Capital is the physical equipment and material used in producing new goods. It is made by investment. Much research has found a link between a country's capital and its output, and so there is a link with investment too. Investment is something that can be changed by a country, and so other things being the same, a country can alter its output too.
If output grows quickly when capital increases, then investment is even more important. To find out how strong the link is, we have to have good measures of output and capital. Output is relatively easy to work out since much of it is sold every year so it can be found by surveys, amongst other means. For capital, it is trickier, since it is not completely sold every year.
One method of finding out the capital in a country is to ask everyone and every company what equipment they have, and then work out its value by looking at the market prices for the equipment, if it is still sold. The method will be time-consuming and expensive, if it is possible at all.
An alternative method is to say that investment makes capital, so to estimate a country's capital we can add up its past investment in some way. Many writers assume that investment goes straight into capital, so 10 francs of investment become 10 francs of capital. They also assume that past investment becomes less valuable every year. 10 francs of capital made this year are worth more than 10 francs made a year ago, which is worth more than 10 francs made two years ago.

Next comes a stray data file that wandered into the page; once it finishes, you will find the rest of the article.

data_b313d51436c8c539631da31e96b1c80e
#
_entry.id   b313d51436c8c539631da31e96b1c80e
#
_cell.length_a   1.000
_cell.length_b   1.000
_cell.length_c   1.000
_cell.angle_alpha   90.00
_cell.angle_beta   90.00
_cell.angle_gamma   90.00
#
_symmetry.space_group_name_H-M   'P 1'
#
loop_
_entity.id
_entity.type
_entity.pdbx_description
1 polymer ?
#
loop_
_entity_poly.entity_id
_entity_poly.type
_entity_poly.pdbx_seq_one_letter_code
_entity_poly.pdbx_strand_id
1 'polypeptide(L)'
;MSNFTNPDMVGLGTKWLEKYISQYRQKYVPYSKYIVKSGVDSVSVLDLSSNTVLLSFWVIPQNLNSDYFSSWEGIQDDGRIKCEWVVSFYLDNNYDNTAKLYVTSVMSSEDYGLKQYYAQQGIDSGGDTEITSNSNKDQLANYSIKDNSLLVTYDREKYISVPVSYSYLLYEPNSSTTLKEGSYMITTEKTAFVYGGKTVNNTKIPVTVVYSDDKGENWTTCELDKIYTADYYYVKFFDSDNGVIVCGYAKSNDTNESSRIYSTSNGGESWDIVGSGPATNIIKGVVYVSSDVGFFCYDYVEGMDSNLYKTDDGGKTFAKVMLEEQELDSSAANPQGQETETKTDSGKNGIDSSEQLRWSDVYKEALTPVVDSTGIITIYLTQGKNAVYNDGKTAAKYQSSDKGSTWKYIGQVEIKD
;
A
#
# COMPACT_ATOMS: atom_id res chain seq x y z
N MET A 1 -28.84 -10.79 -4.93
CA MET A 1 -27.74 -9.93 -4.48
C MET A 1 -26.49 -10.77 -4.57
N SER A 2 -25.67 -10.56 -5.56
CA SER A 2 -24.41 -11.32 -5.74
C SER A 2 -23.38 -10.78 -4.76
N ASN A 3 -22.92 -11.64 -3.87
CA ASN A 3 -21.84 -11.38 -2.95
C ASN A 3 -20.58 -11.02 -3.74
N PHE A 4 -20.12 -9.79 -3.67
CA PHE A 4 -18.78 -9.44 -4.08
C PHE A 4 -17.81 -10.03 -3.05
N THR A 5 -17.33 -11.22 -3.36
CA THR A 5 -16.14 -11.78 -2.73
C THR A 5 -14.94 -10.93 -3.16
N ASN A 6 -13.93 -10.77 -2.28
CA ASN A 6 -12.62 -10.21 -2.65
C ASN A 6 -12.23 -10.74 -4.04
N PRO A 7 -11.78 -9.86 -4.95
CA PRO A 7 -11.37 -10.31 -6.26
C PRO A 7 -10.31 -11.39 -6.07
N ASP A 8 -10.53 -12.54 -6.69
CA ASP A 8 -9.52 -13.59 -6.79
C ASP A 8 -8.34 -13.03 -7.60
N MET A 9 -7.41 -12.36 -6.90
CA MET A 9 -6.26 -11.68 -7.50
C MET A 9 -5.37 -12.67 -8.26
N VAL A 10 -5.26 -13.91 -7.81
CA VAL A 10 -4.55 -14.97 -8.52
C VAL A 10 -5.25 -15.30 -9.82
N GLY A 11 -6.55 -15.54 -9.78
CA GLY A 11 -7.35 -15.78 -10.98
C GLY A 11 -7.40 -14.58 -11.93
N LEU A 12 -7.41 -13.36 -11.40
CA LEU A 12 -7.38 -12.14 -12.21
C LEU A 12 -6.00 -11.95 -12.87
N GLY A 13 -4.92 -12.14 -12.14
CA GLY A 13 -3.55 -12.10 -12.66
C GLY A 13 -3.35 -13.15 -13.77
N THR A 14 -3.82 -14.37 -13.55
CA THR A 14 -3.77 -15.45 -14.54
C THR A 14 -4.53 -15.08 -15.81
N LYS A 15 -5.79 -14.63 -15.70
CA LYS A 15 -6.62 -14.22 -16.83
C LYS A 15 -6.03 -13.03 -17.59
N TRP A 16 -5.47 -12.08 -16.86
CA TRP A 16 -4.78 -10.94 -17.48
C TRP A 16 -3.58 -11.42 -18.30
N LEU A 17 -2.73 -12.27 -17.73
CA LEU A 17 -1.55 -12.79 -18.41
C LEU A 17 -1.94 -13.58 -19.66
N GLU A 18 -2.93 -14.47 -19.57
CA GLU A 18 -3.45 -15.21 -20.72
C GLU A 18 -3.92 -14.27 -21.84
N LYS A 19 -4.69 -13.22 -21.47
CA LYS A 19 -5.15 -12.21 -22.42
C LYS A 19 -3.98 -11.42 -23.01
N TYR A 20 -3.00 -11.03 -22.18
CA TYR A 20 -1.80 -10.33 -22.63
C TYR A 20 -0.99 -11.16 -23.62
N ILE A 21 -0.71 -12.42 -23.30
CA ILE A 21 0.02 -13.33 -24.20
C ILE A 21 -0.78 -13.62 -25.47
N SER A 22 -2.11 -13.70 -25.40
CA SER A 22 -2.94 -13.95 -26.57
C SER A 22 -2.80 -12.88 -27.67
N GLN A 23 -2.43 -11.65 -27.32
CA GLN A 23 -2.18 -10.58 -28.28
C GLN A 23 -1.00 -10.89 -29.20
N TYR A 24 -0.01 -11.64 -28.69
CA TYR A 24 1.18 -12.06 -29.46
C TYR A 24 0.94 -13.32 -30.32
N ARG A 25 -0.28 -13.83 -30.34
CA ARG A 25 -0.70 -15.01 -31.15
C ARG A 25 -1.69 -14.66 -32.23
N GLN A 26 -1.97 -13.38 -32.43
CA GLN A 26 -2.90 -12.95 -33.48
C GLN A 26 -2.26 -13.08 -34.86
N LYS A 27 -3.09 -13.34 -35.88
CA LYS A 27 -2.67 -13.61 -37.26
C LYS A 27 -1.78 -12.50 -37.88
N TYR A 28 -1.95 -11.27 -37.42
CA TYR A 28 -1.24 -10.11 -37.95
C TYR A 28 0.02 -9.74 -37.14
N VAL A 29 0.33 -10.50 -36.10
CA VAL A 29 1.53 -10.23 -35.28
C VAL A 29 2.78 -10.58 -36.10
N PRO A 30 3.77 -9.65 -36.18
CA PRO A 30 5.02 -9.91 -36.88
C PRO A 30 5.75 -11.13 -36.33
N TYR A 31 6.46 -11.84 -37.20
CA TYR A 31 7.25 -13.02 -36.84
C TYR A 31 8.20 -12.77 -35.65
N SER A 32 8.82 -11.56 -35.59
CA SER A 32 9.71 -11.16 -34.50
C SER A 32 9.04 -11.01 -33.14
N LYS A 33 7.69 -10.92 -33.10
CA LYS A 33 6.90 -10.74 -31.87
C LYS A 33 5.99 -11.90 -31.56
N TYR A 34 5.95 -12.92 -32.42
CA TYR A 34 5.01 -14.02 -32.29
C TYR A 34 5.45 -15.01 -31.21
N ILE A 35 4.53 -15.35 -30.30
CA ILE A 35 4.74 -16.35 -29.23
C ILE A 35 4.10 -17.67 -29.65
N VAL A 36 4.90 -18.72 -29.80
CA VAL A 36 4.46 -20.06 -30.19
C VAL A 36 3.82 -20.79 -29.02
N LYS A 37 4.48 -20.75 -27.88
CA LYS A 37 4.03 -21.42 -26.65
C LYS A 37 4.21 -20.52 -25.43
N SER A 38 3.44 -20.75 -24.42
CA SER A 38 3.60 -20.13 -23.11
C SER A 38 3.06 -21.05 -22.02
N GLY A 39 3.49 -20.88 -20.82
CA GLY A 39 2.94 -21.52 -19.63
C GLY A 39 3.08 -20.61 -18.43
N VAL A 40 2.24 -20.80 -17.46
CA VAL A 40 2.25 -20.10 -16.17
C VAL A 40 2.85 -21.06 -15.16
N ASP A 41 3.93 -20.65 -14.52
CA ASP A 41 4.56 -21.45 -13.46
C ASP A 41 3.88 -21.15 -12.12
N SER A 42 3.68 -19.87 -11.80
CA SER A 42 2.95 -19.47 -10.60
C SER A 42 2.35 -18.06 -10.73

Old capital may be less valuable because it breaks. The same equipment in two different countries may break at similar rates. It may also become less valuable because it is used to make a product that fewer people want to buy as time goes on. People's preferences may change faster in one country than another if the country has faster improvements in the products it has available. These countries are likely to have high investment rates, too, since high investment is likely to encourage technological change. So high investment is likely to be associated with faster reduction in capital value.
Sometimes, someone might be interested in how fast a country's capital deteriorates physically. At other times, they might be interested in how valuable it is for making new goods. Deterioration rates and whether they are the same across countries depend on how people want use the calculated capital.
There is a research paper discussing these issues here.